John Calvin at 500
Reflections on a mixed political legacy.
12:00 AM, Jul 10, 2009 • By JOSEPH LOCONTE
Today marks the 500th anniversary of the birth of John Calvin, the French theologian who helped carry the Protestant Reformation into the heart of Europe and shatter the spiritual hegemony of the Catholic Church. Though Calvin was never the theocratic thug of popular imagination, neither was he a champion of individual freedom. If his system of thought inspired later democratic reformers--especially the Puritan ministers who backed the American Revolution--it was largely because they sought to overcome Calvinism's internal contradictions.
Calvin was born on July 10, 1509, into a religious world already in crisis--a cacophony of superstitions, inquisitions, clerical concubines, and souls for sale. After coming under the influence of Martin Luther, he converted to Protestantism. A severe crackdown on the "new heresy" in Catholic France forced him to seek refuge in Switzerland, where he settled in Geneva. Over the next 25 years Calvin would combine his powerful intellect and elegant prose to become the Reformation's leading theologian.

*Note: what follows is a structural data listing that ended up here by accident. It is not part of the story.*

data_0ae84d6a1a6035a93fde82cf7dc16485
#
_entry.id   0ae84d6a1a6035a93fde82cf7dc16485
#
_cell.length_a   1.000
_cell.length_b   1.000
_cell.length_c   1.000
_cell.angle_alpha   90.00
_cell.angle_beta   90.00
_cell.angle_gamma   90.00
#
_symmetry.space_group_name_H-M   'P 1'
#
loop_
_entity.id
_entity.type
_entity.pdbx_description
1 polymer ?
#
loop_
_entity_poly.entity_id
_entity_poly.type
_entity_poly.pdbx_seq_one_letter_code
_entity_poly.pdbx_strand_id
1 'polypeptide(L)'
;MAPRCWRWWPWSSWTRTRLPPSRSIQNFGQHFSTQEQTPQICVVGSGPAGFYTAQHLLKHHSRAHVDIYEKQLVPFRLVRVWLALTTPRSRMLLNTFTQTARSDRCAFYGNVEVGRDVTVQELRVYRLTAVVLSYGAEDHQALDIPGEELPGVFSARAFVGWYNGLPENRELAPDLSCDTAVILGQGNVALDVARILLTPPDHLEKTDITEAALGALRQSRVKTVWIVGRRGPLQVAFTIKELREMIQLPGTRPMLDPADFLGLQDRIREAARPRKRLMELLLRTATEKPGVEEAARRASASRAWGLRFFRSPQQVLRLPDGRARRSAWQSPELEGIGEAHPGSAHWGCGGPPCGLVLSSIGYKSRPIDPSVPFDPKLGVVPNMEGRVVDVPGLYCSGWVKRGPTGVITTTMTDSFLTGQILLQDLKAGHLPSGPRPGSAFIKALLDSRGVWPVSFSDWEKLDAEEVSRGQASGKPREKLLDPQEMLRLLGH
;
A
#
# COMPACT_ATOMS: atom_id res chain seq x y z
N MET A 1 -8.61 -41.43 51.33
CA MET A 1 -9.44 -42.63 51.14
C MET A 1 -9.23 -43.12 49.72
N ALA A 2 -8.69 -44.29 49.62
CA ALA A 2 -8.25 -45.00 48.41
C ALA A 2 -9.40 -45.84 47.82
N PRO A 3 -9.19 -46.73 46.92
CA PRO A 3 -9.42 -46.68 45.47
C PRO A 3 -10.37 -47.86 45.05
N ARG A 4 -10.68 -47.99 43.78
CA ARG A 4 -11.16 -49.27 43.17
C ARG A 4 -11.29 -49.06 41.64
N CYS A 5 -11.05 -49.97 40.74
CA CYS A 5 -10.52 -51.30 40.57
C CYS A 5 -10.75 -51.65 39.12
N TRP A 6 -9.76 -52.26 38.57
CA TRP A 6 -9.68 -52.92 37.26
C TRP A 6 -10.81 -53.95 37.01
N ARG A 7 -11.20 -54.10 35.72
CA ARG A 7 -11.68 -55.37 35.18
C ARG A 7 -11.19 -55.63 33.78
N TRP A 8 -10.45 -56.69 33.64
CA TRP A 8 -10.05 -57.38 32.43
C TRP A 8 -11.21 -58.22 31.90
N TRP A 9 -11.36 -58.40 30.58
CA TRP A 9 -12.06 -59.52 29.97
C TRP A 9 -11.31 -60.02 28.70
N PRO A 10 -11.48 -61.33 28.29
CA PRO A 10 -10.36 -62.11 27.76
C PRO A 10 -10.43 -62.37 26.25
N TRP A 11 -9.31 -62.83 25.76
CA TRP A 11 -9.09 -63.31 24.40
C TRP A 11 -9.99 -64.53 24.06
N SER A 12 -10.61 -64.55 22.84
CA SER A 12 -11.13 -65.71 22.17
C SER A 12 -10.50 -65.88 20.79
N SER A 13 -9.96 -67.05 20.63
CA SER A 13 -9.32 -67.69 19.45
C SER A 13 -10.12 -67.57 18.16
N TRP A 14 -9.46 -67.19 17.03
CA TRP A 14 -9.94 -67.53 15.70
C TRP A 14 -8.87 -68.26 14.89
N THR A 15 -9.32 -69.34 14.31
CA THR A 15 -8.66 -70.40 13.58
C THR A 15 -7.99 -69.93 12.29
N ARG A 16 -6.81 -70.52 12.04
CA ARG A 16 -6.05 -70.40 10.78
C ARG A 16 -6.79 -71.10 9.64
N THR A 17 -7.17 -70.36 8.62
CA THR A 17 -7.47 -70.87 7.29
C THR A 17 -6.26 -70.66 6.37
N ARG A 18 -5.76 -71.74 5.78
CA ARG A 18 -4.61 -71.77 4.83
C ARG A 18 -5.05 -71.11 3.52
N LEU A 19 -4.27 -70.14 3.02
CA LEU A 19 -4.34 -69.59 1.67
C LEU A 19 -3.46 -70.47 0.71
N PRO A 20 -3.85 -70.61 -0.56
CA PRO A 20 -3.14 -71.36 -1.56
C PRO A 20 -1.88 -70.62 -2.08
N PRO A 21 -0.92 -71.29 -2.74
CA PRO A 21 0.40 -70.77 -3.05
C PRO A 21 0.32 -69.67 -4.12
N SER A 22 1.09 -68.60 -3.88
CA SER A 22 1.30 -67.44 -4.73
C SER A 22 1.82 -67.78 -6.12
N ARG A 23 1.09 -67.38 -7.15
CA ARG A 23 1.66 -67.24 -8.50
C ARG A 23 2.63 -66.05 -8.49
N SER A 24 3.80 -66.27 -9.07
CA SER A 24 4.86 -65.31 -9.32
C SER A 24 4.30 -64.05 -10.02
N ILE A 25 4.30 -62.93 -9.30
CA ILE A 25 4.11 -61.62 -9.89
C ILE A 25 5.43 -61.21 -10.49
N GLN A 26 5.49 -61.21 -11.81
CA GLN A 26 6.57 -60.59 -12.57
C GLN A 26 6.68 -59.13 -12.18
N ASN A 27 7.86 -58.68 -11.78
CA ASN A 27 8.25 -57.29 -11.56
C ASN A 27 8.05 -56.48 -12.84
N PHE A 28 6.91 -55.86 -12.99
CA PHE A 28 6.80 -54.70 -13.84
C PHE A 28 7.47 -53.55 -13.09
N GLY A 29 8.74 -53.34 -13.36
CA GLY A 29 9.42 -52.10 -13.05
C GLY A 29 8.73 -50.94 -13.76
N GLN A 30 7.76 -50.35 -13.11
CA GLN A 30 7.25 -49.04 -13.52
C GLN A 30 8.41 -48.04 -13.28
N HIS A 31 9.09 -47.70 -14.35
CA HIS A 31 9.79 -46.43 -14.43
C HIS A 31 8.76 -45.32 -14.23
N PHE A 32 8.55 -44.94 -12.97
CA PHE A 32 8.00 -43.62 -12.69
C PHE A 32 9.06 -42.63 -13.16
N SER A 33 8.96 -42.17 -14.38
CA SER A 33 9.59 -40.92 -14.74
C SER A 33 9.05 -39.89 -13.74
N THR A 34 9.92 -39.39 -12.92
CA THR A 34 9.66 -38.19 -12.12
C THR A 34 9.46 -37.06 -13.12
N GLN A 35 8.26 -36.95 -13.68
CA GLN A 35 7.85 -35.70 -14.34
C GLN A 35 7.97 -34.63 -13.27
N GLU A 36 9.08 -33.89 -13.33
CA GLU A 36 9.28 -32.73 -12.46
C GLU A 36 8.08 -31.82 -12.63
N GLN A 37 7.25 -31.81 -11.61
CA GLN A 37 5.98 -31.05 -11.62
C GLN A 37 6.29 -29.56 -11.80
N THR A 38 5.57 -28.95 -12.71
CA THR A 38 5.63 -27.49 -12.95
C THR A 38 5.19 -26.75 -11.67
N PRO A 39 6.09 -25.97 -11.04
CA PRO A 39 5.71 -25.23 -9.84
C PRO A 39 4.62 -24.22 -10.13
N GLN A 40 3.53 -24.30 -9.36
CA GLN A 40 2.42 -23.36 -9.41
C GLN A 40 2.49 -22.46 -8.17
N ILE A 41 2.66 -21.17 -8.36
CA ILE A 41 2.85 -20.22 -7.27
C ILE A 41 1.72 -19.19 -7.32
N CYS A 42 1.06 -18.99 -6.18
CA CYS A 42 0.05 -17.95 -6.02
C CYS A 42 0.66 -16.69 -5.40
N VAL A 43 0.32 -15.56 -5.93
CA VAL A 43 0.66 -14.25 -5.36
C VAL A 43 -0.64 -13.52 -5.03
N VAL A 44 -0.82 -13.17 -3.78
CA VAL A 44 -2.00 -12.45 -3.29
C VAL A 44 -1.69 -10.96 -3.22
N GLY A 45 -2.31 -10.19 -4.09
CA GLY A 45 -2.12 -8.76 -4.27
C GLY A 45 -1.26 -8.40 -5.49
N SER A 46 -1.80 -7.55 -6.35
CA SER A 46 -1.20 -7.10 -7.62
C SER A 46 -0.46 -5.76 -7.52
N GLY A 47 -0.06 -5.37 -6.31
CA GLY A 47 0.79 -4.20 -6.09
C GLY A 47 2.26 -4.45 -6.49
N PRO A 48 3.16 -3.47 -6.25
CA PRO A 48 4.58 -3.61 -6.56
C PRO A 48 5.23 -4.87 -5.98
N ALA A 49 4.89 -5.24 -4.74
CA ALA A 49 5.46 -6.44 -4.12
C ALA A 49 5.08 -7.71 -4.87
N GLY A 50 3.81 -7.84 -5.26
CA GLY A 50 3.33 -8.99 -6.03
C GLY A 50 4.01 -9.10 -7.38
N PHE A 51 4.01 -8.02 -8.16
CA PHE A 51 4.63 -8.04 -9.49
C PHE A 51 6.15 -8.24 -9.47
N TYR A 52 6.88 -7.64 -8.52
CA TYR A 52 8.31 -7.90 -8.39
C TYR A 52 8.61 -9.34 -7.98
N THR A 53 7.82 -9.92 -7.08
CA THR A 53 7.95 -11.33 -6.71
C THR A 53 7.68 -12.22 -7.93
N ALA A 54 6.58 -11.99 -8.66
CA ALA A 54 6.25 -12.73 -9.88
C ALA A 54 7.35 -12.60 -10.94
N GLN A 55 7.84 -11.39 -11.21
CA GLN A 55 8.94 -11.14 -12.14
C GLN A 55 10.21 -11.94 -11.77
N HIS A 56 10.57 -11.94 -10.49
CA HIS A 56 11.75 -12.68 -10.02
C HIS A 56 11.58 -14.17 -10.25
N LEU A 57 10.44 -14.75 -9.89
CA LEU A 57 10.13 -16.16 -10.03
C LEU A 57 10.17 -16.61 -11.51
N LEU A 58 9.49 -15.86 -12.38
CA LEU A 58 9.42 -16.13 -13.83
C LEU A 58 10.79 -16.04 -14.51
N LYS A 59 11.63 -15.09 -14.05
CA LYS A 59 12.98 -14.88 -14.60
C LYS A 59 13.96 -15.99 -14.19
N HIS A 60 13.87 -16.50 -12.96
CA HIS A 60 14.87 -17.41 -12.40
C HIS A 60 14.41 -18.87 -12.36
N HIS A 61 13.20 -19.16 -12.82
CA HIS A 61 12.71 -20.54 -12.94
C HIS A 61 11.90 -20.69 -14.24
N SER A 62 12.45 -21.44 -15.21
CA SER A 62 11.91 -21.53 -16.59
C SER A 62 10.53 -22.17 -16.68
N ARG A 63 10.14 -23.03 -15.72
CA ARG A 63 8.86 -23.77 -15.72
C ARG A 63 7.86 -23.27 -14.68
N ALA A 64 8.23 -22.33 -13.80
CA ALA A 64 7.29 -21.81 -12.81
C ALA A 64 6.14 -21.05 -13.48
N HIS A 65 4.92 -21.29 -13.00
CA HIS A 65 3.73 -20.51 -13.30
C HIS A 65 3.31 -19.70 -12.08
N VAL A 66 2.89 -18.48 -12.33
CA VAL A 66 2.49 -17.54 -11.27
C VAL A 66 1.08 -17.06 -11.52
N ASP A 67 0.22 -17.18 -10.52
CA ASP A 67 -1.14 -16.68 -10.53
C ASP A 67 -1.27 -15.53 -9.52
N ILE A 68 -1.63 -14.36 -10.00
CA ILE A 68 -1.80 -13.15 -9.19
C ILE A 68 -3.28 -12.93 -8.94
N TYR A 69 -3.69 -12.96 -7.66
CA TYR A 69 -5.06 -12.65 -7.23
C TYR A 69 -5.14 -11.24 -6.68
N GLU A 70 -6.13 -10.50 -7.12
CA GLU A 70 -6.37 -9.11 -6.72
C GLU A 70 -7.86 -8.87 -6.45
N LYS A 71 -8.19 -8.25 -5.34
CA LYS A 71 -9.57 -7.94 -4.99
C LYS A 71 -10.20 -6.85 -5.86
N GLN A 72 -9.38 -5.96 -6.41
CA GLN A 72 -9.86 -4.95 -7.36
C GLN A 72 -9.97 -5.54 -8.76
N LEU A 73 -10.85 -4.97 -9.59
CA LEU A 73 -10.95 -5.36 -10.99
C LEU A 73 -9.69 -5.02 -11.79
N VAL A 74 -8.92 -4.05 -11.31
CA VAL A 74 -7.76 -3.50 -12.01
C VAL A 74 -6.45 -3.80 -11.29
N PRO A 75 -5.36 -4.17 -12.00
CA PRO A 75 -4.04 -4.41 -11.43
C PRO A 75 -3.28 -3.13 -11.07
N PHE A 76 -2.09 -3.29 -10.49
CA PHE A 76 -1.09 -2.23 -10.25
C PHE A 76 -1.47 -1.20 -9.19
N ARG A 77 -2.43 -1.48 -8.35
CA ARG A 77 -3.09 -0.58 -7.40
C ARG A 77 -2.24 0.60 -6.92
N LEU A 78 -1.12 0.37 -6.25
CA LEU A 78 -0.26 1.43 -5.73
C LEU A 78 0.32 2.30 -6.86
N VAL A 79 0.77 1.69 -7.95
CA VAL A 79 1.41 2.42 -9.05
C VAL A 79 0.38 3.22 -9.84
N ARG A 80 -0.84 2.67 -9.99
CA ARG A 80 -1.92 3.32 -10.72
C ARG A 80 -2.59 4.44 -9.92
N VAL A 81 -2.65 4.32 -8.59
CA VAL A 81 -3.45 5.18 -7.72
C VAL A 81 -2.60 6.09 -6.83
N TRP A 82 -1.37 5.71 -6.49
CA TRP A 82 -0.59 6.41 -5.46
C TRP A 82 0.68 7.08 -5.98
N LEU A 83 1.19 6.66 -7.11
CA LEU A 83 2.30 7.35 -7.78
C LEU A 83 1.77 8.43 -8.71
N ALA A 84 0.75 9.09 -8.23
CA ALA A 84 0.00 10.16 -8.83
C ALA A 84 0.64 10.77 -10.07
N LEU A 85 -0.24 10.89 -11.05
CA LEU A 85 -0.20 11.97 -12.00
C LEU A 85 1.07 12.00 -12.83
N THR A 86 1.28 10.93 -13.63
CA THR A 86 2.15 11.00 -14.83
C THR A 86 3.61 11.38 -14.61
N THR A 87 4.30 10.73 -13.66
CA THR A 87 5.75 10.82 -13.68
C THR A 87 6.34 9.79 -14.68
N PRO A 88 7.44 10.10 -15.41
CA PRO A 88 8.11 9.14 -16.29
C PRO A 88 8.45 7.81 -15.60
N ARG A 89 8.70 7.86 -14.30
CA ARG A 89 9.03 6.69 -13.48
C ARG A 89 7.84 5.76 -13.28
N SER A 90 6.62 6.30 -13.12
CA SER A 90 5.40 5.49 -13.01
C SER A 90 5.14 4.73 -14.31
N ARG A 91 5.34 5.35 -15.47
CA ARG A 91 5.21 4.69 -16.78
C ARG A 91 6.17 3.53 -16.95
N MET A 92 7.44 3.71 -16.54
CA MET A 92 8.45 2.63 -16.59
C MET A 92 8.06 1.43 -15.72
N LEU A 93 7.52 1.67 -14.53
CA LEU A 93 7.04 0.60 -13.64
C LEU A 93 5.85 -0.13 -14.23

His most important work, The Institutes of the Christian Religion, helped revolutionize the meaning of divine mercy. Against a religious culture of rituals, indulgences, and pilgrimages to earn God's favor, Calvin preached a message of grace. Salvation, he taught, could neither be bought nor earned: It was a gift from God through faith in Jesus. "We could not lay hold of his mercy, if he did not offer it," he wrote. "Christ is the only pledge of love, for without him, everything speaks of hatred and anger." Calvin's doctrine of predestination, however, went beyond Luther in delineating God's "elect," those chosen for eternal life, from those destined for eternal damnation. Many would find the doctrine repugnant, since it seemed to make God the author of evil and nullify human choice in matters of faith.